Friday, March 30, 2012

Guest Blog: "Catharsis Anyone" by Dr. Natalie Frank

As a psychologist, I was asked to write a guest post on anything writing related. I froze. Nothing came to mind that that would encompass psychology and writing.  Then I thought of my own writing. Why do I write psychological thrillers all of which seem to include some kind of revenge theme? And why do the revenge scenes always seem to practically write themselves, leaving me feeling energized instead of worn out?  The answer could be summed up in one word:  Catharsis.

I realized whenever an idea for a revenge based plot lines took hold of me, I was always in the midst of some kind of negative uncontrollable situation.  When you feel like a part of life has become a nightmare from which you can’t awaken what do you do?  I’ve found over the years of working with people in various life circumstances that there are generally two possibilities.  The first is to give up, falling apart to the point you are unable to function in that sphere of life.  The second is to figure out some way to cope.

Writers have a unique ability to use their work as means of coping with whatever comes their way through cathartic experiences.  You’ll frequently hear authors of memoirs state they experienced a feeling of closure after finishing the work.  That said, while much has been written regarding the use of journaling to “get your feelings out,” there is another side, a slightly darker side to catharsis achieved through writing:  Coping with the desire for revenge through creating a fictional version of a situation.

Standard techniques recommended for achieving catharsis, such as imagining your pillow as the face of the person you’re angry with and punching it until you feel better never held much appeal for me.  My personal belief is that catharsis results from doing something that can be related to the actual situation.  Let’s face it, how many of us need to get over being repeatedly punched in the face?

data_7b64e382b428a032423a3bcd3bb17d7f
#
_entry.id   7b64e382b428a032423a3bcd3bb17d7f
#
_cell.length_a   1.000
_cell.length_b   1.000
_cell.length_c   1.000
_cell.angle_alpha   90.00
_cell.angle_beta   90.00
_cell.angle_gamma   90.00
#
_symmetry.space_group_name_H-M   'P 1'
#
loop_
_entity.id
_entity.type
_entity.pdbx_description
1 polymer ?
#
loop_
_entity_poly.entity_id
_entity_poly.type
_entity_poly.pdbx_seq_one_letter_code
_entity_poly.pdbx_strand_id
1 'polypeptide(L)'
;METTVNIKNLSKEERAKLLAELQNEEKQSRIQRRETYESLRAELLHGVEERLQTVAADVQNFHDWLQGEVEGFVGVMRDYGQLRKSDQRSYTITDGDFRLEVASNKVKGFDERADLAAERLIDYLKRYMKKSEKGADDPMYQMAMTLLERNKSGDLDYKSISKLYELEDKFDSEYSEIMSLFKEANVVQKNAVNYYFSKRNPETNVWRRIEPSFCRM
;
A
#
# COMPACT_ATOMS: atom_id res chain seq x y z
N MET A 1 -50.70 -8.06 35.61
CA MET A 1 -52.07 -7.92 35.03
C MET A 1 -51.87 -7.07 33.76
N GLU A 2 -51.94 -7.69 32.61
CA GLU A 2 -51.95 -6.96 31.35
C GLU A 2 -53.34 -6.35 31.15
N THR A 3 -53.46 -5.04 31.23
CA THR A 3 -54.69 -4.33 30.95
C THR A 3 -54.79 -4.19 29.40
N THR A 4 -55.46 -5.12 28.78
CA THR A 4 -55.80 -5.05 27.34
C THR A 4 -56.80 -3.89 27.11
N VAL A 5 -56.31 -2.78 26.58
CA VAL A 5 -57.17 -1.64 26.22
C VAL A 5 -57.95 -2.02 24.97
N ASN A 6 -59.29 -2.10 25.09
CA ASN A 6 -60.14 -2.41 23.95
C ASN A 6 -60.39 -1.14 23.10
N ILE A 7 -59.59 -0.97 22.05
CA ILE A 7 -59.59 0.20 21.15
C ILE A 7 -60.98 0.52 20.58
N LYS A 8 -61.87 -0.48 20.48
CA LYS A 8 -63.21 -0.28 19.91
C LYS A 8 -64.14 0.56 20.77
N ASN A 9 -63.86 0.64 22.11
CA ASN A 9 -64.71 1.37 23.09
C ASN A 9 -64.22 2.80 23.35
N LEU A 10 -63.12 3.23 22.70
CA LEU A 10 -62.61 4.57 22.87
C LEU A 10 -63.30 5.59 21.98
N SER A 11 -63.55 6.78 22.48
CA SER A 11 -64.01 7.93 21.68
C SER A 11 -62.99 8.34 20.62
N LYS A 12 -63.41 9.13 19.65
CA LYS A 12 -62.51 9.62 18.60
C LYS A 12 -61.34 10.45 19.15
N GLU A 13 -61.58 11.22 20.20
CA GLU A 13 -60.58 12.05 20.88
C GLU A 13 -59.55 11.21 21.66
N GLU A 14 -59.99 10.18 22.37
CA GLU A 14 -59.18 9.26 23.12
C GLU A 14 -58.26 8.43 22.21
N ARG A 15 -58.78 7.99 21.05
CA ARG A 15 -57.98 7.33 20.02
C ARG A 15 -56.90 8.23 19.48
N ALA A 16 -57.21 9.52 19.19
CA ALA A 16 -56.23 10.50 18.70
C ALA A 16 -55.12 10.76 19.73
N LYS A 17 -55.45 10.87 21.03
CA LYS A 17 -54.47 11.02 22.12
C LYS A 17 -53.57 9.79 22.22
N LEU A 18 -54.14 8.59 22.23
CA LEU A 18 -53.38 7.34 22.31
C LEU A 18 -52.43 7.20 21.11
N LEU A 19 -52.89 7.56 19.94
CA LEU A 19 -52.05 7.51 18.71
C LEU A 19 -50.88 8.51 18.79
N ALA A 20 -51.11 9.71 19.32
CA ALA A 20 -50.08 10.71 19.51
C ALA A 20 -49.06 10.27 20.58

The desire for revenge most often results from having experienced some type of harm which you had no ability to control and for which there is no recourse.  For this, we don’t want to land a right hook – we want an eye for an eye.  While some may say to be the better person and just let it go, that also rarely makes us feel better.  I say get revenge.  Just do it on paper letting your imagination be your guide.

The beauty of writing, especially fiction writing, is that you can create any scenario you choose and determine the course of the plot, the experiences of the characters and how the entire thing will end.  Through the freedom of words we have within our grasp the perfect means to create the exact cure for our unrequited desire for revenge, which we can match to whatever specifics we need in order to move past it.  This is true catharsis.

Short Bio:  Dr. Natalie Frank received her Ph.D. in Clinical Psychology from the University of Georgia.  She is widely published in the field of psychology, is sharpening her first novel, and several literary journals have featured her short stories and flash fiction. Her blog is Divine Madness.

1 comment:

Guilie said...

Love this, Rick! Thanks for having Natalie guest posting--good food for thought. I can vouch for the catharsis value of writing, and killing someone off on the page instead of in real life *does* help--and it's less messy :) Great post!